BEIJING -- Chinese patriarch Deng Xiaoping dominated the opening of the Chinese Communist Party's national congress yesterday as an unseen deity urgently trying to script socialism's salvation here.
China's senior leader since the late 1970s, Mr. Deng, 88, now holds no party or government post. Ailments have rendered him increasingly feeble. He did not appear at the congress' first session.
But party chief Jiang Zemin's two-hour report to the congress yesterday echoed internal party documents circulated this year under Mr. Deng's name.
These documents called for aggressive moves to dismantle four decades of central economic controls so that market forces can hold sway in China -- reforms viewed by Mr. Deng as essential to preserving the power of the world's last major ruling Communist Party.
Backed by the usual red bunting, banners heralding the party's glory and tiers of aged senior leaders, Mr. Jiang proclaimed that China has begun a "new revolution" that would profoundly alter the Chinese economy while maintaining socialism.
"This new revolution is designed to turn our underdeveloped socialist country into a prosperous, strong, democratic, culturally advanced and modern socialist country," Mr. Jiang said.
"This revolution is not intended to change the nature of our socialist system but to improve and develop it," he said. "It is no minor patching-up of the economic structure but a fundamental restructuring of the economy."
Mr. Jiang said China would accelerate its shift toward a market-oriented economy; open wider to foreign capital and technology; give intellectuals more freedom; and stress youth in party affairs.
The party chief also spoke at length about the dangers to China from the "left," a code phrase here for more conservative, traditionally minded socialists who have opposed the rapid pace of Mr. Deng's reforms.
Mr. Jiang said most of the party's mistakes since the 1950s have come from the "left," and it remains "the chief obstacle to our efforts to explore a new path for reform."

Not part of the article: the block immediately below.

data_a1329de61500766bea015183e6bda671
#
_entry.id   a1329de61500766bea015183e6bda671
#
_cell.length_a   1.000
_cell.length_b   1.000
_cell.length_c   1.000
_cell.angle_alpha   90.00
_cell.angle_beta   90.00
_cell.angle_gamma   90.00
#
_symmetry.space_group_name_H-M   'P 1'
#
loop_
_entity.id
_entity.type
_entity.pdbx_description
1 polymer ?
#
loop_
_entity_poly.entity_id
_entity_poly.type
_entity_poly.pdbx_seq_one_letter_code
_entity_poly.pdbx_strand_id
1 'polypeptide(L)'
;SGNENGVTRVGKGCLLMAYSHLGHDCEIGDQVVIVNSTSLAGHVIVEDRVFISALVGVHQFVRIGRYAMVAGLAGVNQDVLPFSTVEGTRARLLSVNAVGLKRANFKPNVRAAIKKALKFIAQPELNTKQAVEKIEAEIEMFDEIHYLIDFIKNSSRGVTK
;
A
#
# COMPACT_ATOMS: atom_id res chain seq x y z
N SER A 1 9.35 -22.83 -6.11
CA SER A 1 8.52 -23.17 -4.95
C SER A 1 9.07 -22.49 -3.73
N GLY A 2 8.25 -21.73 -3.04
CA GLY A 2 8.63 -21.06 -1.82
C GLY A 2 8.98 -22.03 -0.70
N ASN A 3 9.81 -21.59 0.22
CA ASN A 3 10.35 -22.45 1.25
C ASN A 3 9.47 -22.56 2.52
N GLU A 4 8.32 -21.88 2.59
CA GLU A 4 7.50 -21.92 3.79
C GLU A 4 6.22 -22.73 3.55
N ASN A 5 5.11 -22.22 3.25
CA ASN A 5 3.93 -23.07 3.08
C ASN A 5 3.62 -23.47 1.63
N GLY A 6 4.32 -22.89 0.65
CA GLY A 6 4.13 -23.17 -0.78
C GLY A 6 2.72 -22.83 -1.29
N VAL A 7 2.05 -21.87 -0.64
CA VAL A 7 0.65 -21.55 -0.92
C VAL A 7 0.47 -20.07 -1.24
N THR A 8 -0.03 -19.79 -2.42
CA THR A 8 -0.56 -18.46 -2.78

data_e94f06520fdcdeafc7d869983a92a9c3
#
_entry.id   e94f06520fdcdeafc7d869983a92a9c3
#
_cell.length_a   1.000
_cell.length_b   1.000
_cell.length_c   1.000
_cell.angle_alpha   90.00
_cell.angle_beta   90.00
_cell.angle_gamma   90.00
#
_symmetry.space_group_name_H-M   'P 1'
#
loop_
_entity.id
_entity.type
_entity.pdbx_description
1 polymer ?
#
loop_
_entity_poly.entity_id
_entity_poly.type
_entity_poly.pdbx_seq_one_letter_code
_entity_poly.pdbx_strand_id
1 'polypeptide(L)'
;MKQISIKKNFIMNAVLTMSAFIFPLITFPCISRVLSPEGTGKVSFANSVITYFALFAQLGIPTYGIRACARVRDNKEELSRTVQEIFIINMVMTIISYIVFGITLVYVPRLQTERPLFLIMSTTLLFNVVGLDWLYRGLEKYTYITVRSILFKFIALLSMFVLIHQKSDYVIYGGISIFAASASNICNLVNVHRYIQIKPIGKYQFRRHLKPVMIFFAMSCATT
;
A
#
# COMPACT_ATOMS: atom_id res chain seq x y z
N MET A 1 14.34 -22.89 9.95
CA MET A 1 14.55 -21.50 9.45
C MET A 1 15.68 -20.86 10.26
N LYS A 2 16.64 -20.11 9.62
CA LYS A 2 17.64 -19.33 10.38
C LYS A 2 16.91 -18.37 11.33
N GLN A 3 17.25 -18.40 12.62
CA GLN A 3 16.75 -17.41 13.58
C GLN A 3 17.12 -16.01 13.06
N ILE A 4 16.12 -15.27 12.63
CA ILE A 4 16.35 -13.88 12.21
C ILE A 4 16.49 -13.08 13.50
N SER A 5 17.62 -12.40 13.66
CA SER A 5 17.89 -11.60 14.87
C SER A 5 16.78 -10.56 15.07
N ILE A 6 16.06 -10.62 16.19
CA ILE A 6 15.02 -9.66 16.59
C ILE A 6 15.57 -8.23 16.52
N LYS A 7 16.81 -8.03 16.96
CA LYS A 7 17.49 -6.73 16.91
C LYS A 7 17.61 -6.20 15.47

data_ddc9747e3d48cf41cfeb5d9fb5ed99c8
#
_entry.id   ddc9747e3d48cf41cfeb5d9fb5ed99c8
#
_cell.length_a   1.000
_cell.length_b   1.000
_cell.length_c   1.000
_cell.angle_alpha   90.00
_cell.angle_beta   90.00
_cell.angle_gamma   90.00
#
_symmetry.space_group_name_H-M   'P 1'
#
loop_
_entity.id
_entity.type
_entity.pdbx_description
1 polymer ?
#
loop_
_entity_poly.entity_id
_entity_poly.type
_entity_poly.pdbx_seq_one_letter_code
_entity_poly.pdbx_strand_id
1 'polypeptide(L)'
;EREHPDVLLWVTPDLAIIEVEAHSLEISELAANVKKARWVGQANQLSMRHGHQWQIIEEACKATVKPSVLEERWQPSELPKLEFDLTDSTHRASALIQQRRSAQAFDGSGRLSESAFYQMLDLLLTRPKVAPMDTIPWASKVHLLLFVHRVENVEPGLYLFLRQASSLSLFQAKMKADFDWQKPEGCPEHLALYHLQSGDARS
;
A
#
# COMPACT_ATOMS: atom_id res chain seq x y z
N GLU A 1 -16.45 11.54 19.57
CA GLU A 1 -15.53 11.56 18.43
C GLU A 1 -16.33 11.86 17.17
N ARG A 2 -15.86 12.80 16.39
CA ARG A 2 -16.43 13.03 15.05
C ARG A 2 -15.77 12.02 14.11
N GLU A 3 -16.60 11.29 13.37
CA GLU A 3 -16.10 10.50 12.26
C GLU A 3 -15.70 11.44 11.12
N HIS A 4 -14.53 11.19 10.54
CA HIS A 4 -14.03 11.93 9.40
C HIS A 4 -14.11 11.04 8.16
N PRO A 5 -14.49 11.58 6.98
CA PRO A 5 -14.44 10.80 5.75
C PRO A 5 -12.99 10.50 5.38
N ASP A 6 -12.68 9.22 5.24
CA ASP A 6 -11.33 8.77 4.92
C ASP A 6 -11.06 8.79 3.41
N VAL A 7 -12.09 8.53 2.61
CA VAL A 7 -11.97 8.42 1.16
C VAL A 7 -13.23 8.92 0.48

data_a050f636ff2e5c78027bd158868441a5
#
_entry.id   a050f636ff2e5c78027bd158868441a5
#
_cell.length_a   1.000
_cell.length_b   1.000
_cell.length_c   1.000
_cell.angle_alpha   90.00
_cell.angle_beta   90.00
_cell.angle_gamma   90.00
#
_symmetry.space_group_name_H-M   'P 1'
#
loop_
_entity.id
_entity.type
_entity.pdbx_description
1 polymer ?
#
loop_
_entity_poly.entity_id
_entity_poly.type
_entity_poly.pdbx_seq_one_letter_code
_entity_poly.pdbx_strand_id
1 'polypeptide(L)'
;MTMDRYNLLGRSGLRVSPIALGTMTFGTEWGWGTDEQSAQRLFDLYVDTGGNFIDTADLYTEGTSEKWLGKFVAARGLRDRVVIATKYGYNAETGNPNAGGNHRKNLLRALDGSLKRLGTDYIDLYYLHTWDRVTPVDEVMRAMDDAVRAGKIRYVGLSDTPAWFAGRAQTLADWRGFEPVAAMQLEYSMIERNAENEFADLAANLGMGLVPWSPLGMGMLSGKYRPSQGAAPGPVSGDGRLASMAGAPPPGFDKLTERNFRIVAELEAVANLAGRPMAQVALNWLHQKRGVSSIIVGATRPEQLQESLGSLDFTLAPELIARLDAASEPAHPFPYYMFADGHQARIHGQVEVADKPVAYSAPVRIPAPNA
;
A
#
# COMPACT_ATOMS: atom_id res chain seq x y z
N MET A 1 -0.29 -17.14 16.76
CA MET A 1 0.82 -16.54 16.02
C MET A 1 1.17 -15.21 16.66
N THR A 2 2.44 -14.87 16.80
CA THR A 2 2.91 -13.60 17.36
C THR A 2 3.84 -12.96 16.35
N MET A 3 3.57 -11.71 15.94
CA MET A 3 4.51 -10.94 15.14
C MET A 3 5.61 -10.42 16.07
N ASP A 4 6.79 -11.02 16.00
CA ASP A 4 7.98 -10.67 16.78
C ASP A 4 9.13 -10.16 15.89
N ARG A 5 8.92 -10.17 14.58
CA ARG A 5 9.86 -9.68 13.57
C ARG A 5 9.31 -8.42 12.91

From giving freer play to market forces to opposing leftists, Mr. Jiang's statements mirrored directives issued by Mr. Deng, beginning with his tour in January to booming southern China.
Following the fall of the Communist Party last year in the former Soviet Union, Mr. Deng responded with his long-employed political formula: rapid economic development and tight internal security to maintain China's social stability and the party's grip on power.
Central to carrying out Mr. Deng's latest version of "socialism with Chinese characteristics" is his new notion that allowing market forces greater play here -- rather than following Soviet-style central planning -- is inherently neither a capitalist nor socialist step.
Party theorists are justifying this ideological shift with a hybrid phrase, "socialist market economy," denoting a system that increasingly operates along capitalist lines but that retains state-owned industry and property at its core.
In order to sell this to the party, Mr. Deng has had to emerge from the shadows of his putative retirement to engage in a public political campaign that comes close to matching his stature with that of Mao Tse-tung.
A huge picture of Mr. Deng went up late last week on a billboard in central Beijing. It advertises a new movie about his southern trip and not coincidentally replaces a billboard touting a film about Mao.
Mr. Jiang yesterday spared no praise for Mr. Deng's "great political courage."
But Mr. Deng's triumph over more conservative ideologues within the party does not appear to be total.
When a new lineup of party leaders emerges after the once-every-five-year congress ends this weekend, enough conservatives may remain in power that Mr. Deng's reforms could be undermined.
While Mr. Jiang stressed that economic development should take precedence over ideology, he also sounded conservatives' favorite themes by warning against "bourgeois liberalization, capitalist values and "peaceful evolution," a supposedly U.S.-led plot to overturn socialism here.